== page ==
Resolution

In 2D/3D you can additionally specify, how many points you want to plot (resolution) in order to make large amounts of visualization data to be handled more efficiently.
In 2D, for each point on material grid, 4 octants are created each containing one point (only relevant for grid lines at interfaces).
In 3D, for each point on material grid, 8 octants are created each containing one point (only relevant for grid lines at interfaces).

 resolution           = default                        !   
plot multiple points at material interfaces where useful (default)
                      = all                            !   
plot multiple points at material interfaces
                      = average                        !
average multiple points at material interfaces
                                                       ! ==>
The average value of the 8 (3D) / 4 (2D) points lying in these 8 (3D) / 4 (2D) octants will be taken.
The option default will plot multiple points at material interfaces where useful, e.g. for conduction band edges or valence band edges where there are abrupt steps at interfaces.
In cases where this is not necessary (e.g. for electrostatic potential, wave functions, ...), no multiple points are written out unless all is chosen..

 

1D

x, f(x)

That's plane ASCII, suitable for everything.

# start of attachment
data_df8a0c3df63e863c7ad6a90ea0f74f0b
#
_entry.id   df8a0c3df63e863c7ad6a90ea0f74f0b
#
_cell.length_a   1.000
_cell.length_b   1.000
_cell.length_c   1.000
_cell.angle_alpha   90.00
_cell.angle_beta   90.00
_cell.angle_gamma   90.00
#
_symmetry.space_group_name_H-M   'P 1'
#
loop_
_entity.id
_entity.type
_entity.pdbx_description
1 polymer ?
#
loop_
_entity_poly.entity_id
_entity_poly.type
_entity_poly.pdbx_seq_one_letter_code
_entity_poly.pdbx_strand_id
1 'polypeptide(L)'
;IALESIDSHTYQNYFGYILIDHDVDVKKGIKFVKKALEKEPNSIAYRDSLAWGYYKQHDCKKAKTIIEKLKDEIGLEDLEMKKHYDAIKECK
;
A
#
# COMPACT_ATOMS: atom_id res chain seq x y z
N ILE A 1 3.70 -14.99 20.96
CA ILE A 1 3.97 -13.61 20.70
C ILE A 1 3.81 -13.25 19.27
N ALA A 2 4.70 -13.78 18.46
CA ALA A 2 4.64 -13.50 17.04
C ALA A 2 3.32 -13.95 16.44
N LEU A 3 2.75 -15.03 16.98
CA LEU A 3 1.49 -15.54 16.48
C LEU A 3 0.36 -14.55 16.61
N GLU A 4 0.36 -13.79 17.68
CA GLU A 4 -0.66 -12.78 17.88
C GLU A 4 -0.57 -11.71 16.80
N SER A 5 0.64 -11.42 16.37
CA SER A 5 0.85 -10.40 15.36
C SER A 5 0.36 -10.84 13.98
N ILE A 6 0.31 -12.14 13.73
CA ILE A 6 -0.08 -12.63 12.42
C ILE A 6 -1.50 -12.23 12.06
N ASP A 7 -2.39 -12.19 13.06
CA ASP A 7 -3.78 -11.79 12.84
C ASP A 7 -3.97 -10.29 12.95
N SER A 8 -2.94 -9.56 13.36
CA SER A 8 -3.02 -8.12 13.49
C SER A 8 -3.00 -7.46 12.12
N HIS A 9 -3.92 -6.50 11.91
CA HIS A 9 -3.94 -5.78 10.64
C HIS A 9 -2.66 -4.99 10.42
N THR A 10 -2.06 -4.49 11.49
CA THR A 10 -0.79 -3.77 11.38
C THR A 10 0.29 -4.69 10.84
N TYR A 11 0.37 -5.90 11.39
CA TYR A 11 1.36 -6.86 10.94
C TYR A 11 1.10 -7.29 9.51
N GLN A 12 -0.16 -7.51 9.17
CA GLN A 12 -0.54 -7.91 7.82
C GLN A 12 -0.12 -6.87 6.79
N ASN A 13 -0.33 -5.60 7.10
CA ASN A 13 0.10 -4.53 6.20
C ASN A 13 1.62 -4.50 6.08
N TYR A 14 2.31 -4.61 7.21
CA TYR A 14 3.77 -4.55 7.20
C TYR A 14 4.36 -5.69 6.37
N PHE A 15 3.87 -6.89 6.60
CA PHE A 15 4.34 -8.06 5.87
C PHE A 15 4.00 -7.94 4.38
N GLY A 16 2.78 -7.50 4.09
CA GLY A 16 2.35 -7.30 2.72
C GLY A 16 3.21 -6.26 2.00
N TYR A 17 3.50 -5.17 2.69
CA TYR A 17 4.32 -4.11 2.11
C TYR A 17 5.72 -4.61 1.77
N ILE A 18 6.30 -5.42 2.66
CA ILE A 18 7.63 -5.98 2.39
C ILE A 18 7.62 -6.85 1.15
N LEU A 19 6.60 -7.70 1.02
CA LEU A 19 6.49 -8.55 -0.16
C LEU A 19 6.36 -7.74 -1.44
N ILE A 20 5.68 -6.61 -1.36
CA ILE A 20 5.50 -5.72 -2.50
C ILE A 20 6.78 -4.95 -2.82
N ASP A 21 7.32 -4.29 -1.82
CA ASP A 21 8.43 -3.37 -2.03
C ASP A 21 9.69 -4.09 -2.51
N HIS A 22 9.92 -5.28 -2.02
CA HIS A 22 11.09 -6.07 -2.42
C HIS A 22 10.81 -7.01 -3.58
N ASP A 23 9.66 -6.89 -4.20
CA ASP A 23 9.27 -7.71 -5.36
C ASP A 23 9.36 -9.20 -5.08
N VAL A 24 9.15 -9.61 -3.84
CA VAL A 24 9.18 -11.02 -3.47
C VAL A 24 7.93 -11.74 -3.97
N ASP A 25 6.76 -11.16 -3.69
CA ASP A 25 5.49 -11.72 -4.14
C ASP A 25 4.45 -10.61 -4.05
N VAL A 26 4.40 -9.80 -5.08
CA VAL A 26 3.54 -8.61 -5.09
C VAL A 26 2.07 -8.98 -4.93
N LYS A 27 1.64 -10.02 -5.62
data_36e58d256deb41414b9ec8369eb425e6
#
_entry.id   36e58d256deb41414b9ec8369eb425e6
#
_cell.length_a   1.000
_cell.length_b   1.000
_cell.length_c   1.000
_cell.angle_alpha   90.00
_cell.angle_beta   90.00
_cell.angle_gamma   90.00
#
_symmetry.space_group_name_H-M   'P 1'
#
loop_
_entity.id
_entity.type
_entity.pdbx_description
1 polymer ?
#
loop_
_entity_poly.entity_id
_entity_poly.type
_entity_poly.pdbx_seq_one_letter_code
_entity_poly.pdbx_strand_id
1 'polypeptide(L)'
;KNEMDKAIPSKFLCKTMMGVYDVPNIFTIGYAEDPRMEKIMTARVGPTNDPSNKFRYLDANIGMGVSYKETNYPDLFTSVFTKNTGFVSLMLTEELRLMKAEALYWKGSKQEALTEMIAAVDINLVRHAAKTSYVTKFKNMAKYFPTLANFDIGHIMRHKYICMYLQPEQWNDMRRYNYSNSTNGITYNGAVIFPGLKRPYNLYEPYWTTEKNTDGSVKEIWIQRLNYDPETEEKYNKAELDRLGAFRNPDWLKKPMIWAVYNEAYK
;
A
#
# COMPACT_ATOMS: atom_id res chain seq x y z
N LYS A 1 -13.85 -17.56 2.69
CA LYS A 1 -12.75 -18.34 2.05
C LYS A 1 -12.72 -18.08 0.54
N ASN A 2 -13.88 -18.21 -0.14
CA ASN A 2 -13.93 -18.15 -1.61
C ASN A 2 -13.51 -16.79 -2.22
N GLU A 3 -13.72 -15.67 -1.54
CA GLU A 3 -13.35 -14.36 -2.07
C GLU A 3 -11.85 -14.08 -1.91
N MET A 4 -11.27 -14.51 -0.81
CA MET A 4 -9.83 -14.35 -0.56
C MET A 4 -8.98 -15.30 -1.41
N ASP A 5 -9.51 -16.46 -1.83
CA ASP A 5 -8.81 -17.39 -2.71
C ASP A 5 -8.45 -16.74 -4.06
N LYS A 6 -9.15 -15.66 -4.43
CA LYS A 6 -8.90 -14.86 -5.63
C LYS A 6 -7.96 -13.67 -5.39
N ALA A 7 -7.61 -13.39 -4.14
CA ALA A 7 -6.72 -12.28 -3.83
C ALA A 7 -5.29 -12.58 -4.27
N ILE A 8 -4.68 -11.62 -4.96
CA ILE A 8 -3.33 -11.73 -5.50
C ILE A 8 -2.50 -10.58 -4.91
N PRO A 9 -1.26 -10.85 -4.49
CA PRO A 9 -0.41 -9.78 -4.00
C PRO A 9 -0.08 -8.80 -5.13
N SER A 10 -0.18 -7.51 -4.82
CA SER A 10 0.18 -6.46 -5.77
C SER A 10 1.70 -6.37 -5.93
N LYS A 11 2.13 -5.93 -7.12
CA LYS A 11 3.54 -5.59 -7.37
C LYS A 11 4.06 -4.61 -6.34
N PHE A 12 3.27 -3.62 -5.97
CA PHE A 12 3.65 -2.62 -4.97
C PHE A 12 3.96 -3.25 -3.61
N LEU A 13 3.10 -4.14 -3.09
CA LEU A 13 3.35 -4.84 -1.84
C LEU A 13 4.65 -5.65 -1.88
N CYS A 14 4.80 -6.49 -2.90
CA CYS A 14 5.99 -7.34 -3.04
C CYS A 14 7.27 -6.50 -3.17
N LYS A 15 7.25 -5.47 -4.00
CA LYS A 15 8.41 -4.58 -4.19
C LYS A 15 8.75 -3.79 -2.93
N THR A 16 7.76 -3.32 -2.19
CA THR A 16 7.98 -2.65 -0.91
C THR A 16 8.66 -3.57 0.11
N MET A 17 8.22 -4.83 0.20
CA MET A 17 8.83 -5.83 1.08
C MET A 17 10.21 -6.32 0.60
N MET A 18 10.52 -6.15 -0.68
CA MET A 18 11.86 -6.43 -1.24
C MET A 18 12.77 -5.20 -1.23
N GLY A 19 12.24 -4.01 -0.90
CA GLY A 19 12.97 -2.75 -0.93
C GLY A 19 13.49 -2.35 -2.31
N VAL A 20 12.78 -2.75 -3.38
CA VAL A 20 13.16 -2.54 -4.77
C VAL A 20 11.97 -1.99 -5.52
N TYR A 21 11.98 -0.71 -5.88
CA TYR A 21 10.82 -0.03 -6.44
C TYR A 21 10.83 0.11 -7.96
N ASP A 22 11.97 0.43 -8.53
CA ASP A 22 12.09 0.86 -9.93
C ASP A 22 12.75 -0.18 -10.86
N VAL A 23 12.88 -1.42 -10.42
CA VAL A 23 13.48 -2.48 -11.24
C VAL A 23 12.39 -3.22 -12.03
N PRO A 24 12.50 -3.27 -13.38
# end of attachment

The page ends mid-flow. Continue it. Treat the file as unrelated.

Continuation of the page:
• Origin

 

2D

x, y, f(x,y)

  1. Output files that will be produced are:
  2. The output files can be read in with the AVS/Express software that can be obtained by Advanced Visual Systems.
    AVS output files
    described in the next three paragraphs:
    - material_grid.fld
    - material_grid.coord
    - material_grid.dat
  3. - material_grid.fld
    This is an AVS field file specifying the input files and data format needed for processing the 2D/3D visualization.

    # AVS field file        !
    #                       !
    ndim   =  2             !
    dimension of data
    dim1   = 46             !
    no. of grid points in x direction
    dim2   = 112            !
    no. of grid points in y direction
    nspace =  2             !
    dimension of data
    veclen =  1             !
    length of data vector (1 means scalar quantity)
    data   = float          !